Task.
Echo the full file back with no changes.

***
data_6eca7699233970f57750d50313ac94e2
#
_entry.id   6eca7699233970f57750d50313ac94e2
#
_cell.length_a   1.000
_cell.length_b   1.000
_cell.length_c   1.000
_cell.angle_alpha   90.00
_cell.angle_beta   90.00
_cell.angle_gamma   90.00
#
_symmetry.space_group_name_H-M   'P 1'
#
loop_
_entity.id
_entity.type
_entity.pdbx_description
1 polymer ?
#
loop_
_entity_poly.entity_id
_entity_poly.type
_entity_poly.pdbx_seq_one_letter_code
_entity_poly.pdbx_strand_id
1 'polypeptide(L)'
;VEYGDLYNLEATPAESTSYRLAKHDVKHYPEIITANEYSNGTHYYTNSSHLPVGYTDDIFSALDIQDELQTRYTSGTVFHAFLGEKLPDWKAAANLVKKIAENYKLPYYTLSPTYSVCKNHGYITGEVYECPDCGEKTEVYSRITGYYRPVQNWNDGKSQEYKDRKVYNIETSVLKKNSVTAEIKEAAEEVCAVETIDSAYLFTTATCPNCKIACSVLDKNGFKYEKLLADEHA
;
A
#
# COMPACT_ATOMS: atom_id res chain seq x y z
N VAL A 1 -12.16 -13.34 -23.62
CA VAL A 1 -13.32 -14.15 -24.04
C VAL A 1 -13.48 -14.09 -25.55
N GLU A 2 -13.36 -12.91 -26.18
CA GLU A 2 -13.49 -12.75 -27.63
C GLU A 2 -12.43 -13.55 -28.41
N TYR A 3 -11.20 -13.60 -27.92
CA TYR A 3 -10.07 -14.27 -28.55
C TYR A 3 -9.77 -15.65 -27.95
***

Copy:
data_6eca7699233970f57750d50313ac94e2
#
_entry.id   6eca7699233970f57750d50313ac94e2
#
_cell.length_a   1.000
_cell.length_b   1.000
_cell.length_c   1.000
_cell.angle_alpha   90.00
_cell.angle_beta   90.00
_cell.angle_gamma   90.00
#
_symmetry.space_group_name_H-M   'P 1'
#
loop_
_entity.id
_entity.type
_entity.pdbx_description
1 polymer ?
#
loop_
_entity_poly.entity_id
_entity_poly.type
_entity_poly.pdbx_seq_one_letter_code
_entity_poly.pdbx_strand_id
1 'polypeptide(L)'
;VEYGDLYNLEATPAESTSYRLAKHDVKHYPEIITANEYSNGTHYYTNSSHLPVGYTDDIFSALDIQDELQTRYTSGTVFHAFLGEKLPDWKAAANLVKKIAENYKLPYYTLSPTYSVCKNHGYITGEVYECPDCGEKTEVYSRITGYYRPVQNWNDGKSQEYKDRKVYNIETSVLKKNSVTAEIKEAAEEVCAVETIDSAYLFTTATCPNCKIACSVLDKNGFKYEKLLADEHA
;
A
#
# COMPACT_ATOMS: atom_id res chain seq x y z
N VAL A 1 -12.16 -13.34 -23.62
CA VAL A 1 -13.32 -14.15 -24.04
C VAL A 1 -13.48 -14.09 -25.55
N GLU A 2 -13.36 -12.91 -26.18
CA GLU A 2 -13.49 -12.75 -27.63
C GLU A 2 -12.43 -13.55 -28.41
N TYR A 3 -11.20 -13.60 -27.92
CA TYR A 3 -10.07 -14.27 -28.55
C TYR A 3 -9.77 -15.65 -27.95